Are essential oils safe for dogs?

Eden Bennett @ 2022-05-03 10:00:00 +1000
My Opinion on Essential Oils for Dogs
As I make my way through my course on essential oils for dogs, the more I understand these products should be left to be administered only by the hands of trained professionals. By professionals I mean practitioners with a degree in natural medicines from a legitimate and acknowledged course provider.
I think there is too little readily available information about the complexity of an EO, how environmentally taxing they are to manufacture, and the cause and effect of their health implications for dogs and cats.
Multi-level marketing has played down the risk of essential oils, ruined purity, is taxing on the environment, and the inclusion of cheap essential oils in plug-in aromatic diffusers, candles, household cleaners, hand wash and other body care has slowly deteriorated the status of essential oils, and their position in the natural medicine hierarchy. In France, for example, Essential Oils can still only be purchased from Pharmacies due to safety concerns.
Now, I want to make it clear, that I genuinely believe there is a time and a place for essential oil use as complementary medicine, however, even at the completion of my course, I acknowledge that I am not competent enough to recommend people use essential oils on their pets, nor would I attempt to do so myself at home without first consulting a Veterinarian who has specialised in complementary therapies.
My opinion does also apply to the administration of essential oils via diffusion into the air. If only to reiterate my point, since commencing my course I have eliminated any and all products in my home with oils in them, including reed diffusers, cleaners and candles. Opting instead for old fashioned castile soap as a cleaning agent. I have several products that have been specifically formulated for dogs that have small amounts of essential oils in them, but we went to the effort to determine the quality, origin and type of oil included in the product to be sure they were safe.
In a natural medicine tool box, Essential Oils are the end of the line. They are the most potent form of natural therapy, and have been likened to resorting straight to chemotherapy for the treatment of common disease or ailments. Before employing essential oils, all other natural options should be exhausted, including the the use of herbs, targeted nutritional supplementation, flower essences and homeopathics. They should also not be used as a stand alone remedy, rather they should be used in conjunction with other natural therapies to work synergistically on the problem.
My Key Learning Points:
  • Essential Oils CAN have contraindications with existing medications and impact the efficacy of other treatments when paired incorrectly.
  • While two essential oils may both be beneficial for the kidneys, one will utilise different pathways to the other, one can be harmful while the other is not depending on the circumstance, and a learned professional can tell you which is more suitable. It is not enough to search 'essential oils for calming' without thorough comprehension of the mechanisms each particular oil may employ to be effective.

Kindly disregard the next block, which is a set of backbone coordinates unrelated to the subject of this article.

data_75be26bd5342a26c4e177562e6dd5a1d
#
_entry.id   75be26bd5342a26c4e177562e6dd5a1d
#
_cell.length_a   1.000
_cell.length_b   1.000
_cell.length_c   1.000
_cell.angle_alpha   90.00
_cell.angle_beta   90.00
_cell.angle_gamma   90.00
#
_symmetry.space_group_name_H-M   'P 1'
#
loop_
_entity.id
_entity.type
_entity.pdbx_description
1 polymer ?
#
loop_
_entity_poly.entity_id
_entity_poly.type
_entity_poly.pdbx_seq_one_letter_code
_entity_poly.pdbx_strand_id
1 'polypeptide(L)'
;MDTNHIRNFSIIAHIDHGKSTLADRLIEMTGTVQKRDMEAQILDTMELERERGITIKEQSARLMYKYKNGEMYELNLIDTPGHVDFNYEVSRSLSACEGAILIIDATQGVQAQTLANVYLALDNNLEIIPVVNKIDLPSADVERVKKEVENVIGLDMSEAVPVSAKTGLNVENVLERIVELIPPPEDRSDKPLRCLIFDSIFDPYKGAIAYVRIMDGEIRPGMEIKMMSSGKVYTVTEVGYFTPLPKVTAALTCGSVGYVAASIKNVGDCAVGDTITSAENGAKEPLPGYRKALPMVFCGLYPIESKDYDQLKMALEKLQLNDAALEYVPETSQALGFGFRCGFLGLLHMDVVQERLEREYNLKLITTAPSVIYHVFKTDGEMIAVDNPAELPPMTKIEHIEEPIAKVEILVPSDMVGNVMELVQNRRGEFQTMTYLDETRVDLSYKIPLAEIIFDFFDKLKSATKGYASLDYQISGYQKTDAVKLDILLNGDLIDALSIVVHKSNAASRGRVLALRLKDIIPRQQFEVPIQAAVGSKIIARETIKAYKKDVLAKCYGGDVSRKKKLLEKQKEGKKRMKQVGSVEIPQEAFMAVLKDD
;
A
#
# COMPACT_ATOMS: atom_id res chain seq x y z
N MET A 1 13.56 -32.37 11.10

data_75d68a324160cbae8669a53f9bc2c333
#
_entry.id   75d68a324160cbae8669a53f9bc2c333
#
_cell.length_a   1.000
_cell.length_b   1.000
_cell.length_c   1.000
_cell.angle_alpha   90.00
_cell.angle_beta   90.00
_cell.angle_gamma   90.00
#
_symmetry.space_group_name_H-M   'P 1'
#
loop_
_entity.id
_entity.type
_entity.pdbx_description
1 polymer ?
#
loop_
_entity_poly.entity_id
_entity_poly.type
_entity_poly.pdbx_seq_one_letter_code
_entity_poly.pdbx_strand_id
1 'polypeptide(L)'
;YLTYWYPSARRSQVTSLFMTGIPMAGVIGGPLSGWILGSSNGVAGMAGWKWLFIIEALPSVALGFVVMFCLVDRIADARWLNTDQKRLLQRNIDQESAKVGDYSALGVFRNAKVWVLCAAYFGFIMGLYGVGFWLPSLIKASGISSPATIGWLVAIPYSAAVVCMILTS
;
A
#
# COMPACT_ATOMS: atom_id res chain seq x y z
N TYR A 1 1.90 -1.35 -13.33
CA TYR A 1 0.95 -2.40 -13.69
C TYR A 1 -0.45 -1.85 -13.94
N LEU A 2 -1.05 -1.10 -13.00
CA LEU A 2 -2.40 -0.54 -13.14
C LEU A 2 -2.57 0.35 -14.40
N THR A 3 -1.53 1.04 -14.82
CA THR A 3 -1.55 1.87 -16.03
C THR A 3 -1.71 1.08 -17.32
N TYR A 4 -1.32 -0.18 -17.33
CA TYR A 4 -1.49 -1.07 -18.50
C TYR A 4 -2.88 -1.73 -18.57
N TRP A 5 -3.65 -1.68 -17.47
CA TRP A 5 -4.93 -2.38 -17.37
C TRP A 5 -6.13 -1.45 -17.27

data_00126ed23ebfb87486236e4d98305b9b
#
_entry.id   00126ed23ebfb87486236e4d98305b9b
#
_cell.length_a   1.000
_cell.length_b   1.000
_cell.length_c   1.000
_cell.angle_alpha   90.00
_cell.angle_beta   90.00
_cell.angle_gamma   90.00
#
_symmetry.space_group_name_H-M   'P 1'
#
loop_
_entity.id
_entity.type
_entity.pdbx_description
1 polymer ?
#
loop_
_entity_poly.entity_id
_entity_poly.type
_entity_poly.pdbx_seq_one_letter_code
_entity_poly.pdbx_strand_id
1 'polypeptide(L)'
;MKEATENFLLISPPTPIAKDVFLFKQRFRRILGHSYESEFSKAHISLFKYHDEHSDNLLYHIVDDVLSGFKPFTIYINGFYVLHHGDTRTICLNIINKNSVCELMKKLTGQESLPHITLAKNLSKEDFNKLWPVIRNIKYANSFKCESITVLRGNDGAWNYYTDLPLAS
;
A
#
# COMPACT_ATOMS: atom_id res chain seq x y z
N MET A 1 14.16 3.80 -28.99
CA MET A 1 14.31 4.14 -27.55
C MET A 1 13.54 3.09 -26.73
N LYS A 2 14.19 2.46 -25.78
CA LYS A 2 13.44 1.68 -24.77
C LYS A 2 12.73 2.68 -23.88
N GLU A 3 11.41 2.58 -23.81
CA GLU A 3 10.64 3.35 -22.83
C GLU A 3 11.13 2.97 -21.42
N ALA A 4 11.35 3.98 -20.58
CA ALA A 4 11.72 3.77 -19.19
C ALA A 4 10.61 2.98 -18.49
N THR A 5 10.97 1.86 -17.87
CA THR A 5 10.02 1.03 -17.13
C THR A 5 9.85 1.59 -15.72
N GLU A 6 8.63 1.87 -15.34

• Manufacturing Essential Oils is extremely taxing on the environment and several plants used for medicine are now at risk of extinction due to poor farming practices. - 70 Rose Petals makes one drop of Rose Oil. - 75 cups of Peppermint Tea to make one drop of Peppermint Oil. - 6000 pounds of Lemon Balm makes one pound of oil. - Sandalwood Essential Oil can only be made from trees that are 30 years old, and the tree must be destroyed to do so. - Cedarwood Atlas, Frankincense, Juniper and Indian Sandalwood are all threatened or critically endangered.
  • Essential Oils are typically lipids, which mean they have access to your dog's brain. When your dog inhales an essential oil, it has a direct pathway to your pets brain. This is why essential oil diffusion can have neurological side effects such as seizures and disorientation.
While some essential oils can be used safely, in moderation, as specified before, they are the last resort in the natural medicine tool kit, and should be used in conjunction with other therapies.
If you can be certain of the origin, quality, potential contraindications, side effects, dose and safe administration of essential oils and the function they serve within the body, then by all means, utilise essential oils in your toolkit.
However, please, be extremely wary of bloggers or influencers promoting the use of oils without accreditation, salespeople without certification, poor quality oils or packaging that does not disclose the origin of the oil, be mindful of expiration dates, and extremely mindful of the fact that most diffused essential oils can immediately pass through to your dog or cats brain.
On several occasions I've spoken with customers whose dogs are exhibiting impaired motor function, sudden onset of seizures, disorientation, inexplicable vomiting and other concerning episodes, and the common element has been the use of an essential oils diffuser in the bedroom, or in a room the dog is frequently in. Essential Oil toxicity is serious, and can certainly be life threatening.
I will discuss Essential Oils again, as I work my way further through the course, and share my thoughts on the application of oils for various purposes, and if there is anyone here who has more knowledge to share, I think the more information that is out there, the better!